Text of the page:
Leverage is the proportion of debt to capital often measured as the ratio of on- and off-balance sheet exposures to capital. Leverage can be built up by borrowing (on-balance sheet leverage, usually measured by debt-to-equity ratios) or by using off-balance sheet transactions.
Leveraged Loans are 'sub-prime' loans rated below investment grade (BB+ and lower by Standard & Poor's and Bal and lower by Moody's Investors Services) to firms with a higher debt-to-EBITDA ratio, or trade at wide spreads over London Inter-bank Offered Rate (e.g. above 150 basis points).
Leveraged Buyout (LBO) refers to acquisition of a company heavily funded by loans or bond issues to meet the cost of take-over. Usually, the assets of the acquired company are used as collateral for bank loans.
Syndicated Loans are large loans made jointly by a consortium of banks to one borrower (sovereign or corporate). Usually, one lead bank partitions (i.e. syndicates) the rest to other banks. According to the International Monetary Fund, four sub-Saharan countries--South Africa, Angola, Ghana and Nigeria--account for 85% of syndicated bank loans.
Non-performing loans (NPLs) are bad debts that are in default or close to being in default (i.e. typically in interest arrears for 90 days or more). Banks are required to cover these credit losses, commonly referred to as 'Expected Losses' (EL) on an ongoing basis by provisions and write-offs.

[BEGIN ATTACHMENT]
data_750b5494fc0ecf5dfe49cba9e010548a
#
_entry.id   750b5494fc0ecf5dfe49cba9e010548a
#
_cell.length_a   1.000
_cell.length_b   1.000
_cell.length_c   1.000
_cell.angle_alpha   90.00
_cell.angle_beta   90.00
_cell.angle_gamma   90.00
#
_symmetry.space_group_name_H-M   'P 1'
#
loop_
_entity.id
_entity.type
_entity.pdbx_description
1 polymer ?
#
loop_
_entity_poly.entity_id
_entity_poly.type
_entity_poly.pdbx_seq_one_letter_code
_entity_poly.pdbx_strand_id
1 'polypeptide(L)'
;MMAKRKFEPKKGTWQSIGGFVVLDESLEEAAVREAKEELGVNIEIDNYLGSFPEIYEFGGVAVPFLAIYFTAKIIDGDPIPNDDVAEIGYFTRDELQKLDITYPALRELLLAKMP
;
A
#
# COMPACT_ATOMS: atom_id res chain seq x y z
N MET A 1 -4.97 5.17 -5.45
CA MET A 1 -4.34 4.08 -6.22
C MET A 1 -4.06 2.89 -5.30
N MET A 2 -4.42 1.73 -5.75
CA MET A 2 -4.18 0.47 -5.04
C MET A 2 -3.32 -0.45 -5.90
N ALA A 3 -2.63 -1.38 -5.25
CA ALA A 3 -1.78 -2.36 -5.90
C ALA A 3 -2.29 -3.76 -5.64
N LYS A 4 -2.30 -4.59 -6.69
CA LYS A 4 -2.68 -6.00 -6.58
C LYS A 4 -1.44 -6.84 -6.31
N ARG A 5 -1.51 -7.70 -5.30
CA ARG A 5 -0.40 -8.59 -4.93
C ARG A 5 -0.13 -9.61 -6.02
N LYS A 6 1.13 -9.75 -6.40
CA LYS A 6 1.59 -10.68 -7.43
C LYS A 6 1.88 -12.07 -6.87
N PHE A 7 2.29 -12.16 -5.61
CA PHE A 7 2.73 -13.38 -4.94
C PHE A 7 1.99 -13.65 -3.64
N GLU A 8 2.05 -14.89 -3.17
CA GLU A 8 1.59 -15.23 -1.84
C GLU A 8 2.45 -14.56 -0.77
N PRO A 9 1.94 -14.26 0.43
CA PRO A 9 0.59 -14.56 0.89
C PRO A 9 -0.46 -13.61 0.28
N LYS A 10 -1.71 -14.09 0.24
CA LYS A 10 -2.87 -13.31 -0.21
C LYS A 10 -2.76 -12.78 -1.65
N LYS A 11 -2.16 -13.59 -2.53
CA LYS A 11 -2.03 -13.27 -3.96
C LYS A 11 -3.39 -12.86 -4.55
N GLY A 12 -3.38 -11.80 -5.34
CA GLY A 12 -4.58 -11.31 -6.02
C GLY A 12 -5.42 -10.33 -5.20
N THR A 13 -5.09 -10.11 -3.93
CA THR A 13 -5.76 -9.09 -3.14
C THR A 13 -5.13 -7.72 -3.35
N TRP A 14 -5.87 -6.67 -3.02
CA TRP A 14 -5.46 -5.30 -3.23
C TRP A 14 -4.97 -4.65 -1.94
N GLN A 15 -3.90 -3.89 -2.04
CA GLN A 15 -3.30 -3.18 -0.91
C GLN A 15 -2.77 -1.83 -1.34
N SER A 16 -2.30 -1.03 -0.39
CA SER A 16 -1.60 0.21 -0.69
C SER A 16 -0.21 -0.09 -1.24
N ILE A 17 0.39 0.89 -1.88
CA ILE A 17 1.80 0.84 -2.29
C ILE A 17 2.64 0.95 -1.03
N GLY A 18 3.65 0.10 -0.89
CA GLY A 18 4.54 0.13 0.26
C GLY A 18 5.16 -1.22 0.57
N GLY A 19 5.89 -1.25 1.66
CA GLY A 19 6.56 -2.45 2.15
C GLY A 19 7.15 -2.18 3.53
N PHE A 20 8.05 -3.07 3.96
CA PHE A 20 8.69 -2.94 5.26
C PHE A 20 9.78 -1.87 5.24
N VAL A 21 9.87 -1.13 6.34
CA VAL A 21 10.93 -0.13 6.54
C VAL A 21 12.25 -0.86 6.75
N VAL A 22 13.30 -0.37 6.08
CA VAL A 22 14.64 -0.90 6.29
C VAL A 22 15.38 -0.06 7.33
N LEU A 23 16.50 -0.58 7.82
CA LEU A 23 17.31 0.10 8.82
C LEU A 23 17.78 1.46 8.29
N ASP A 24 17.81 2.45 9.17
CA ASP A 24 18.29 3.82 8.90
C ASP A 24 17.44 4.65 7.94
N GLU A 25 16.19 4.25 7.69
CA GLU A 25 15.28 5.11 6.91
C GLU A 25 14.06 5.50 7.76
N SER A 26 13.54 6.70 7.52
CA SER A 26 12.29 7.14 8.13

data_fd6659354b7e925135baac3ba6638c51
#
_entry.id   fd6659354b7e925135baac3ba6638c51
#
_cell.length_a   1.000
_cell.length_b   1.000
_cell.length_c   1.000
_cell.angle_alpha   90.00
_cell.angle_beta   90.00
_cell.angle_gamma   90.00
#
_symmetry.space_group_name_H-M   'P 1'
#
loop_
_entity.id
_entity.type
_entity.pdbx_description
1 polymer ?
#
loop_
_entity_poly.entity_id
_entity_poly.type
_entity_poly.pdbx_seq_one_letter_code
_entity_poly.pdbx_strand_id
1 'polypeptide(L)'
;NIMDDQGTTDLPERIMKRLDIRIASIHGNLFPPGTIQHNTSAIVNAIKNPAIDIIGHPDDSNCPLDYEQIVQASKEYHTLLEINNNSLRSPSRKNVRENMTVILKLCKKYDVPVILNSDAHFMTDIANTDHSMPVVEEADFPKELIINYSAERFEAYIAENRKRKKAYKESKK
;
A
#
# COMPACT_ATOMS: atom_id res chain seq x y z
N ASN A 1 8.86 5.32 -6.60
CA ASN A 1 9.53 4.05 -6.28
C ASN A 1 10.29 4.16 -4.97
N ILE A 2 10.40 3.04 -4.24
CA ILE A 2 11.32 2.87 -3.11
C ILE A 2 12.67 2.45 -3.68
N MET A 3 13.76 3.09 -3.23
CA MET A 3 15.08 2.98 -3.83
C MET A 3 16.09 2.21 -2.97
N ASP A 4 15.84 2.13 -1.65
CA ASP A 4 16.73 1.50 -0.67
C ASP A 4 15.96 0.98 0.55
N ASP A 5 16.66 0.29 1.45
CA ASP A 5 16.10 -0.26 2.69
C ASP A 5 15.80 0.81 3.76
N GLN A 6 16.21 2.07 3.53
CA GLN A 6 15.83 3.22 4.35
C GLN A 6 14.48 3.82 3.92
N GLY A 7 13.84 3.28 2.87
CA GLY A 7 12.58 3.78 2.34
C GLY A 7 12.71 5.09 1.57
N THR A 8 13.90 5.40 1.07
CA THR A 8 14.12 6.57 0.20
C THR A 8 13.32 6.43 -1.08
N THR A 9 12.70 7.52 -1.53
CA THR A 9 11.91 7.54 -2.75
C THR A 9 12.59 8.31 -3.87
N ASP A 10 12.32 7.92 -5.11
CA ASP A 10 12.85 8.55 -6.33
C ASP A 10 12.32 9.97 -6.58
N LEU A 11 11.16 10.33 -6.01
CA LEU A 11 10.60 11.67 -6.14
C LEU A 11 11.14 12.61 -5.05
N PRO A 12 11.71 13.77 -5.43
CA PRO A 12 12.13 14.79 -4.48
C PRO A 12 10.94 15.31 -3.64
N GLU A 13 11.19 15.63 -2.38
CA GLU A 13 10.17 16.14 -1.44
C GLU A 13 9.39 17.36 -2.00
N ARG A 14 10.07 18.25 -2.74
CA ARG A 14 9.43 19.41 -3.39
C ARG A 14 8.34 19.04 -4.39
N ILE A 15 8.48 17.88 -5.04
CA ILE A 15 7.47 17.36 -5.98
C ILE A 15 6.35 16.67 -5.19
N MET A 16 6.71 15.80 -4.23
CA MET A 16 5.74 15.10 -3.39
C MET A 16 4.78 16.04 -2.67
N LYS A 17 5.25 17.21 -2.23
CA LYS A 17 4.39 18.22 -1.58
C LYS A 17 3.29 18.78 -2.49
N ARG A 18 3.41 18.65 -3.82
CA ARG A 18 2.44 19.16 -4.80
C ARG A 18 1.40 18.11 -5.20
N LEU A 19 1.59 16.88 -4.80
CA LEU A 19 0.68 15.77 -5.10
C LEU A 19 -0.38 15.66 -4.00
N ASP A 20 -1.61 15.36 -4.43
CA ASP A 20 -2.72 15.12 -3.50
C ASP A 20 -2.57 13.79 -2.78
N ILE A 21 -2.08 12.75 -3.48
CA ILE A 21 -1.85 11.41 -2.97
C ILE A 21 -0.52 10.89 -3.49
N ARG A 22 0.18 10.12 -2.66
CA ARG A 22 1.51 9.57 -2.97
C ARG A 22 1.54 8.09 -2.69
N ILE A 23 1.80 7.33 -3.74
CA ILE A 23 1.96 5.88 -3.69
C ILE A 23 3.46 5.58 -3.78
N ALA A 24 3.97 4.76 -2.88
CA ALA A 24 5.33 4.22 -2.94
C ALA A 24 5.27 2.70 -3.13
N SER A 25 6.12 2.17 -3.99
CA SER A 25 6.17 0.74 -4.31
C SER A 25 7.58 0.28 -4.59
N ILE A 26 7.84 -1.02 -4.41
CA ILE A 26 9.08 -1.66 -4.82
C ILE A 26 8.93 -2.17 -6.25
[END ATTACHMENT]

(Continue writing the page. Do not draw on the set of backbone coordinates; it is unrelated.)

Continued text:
Value-at-risk (VaR) estimates the loss, over a given horizon, which is statistically unlikely to be exceeded at a given probability level.
Probability-of-default (PD) gives the average percentage of obligors in a particular rating grade that default in the course of one year.
Exposure-at-default (EAD) provides a general estimate of the amount outstanding in case the borrower defaults on repayments.
Loss-given-default (LGD) gives the percentage of exposure the bank could lose in the case of a borrower defaulting. These losses are shown as a percentage of EAD, and depend on the type and amount of collateral, as well as credit rating of borrower and the expected proceeds from the sale of the assets.
Credit Tiering refers to differentiation of borrowers by their credit quality, thus resulting in higher cost and/or reduced flows to low credit worthy clients.
Investment-grade Obligations where bank loans or bonds are considered safe if they receive favourable debt ratings. Standard & Poor's classifies investment-grade obligations as BBB- or higher, whilst Moody's Investors Services classifies investment-grade bonds as Baa3 or higher.
Credit Risk is the potential for losses on fixed-income assets and derivative contracts, caused by issue and counter-party defaults, and market value losses related to credit quality deterioration. Internationally active banks are heavily exposed to derivatives whose value derives from underlying securities prices, etc.
Double Gearing describes situations where two institutions use shared capital to protect against risk occurring in separate entities. For example, an insurance company may acquire a sizeable equity in a bank as a reciprocal arrangement for loans. Hence, both institutions are leveraging their exposure to risk.
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|Title Annotation:||AFRICA'S TOP 100 BANKS|
|Comment:||Glossary of keybanking terminology.(AFRICA'S TOP 100 BANKS)|
|Date:||Oct 1, 2007|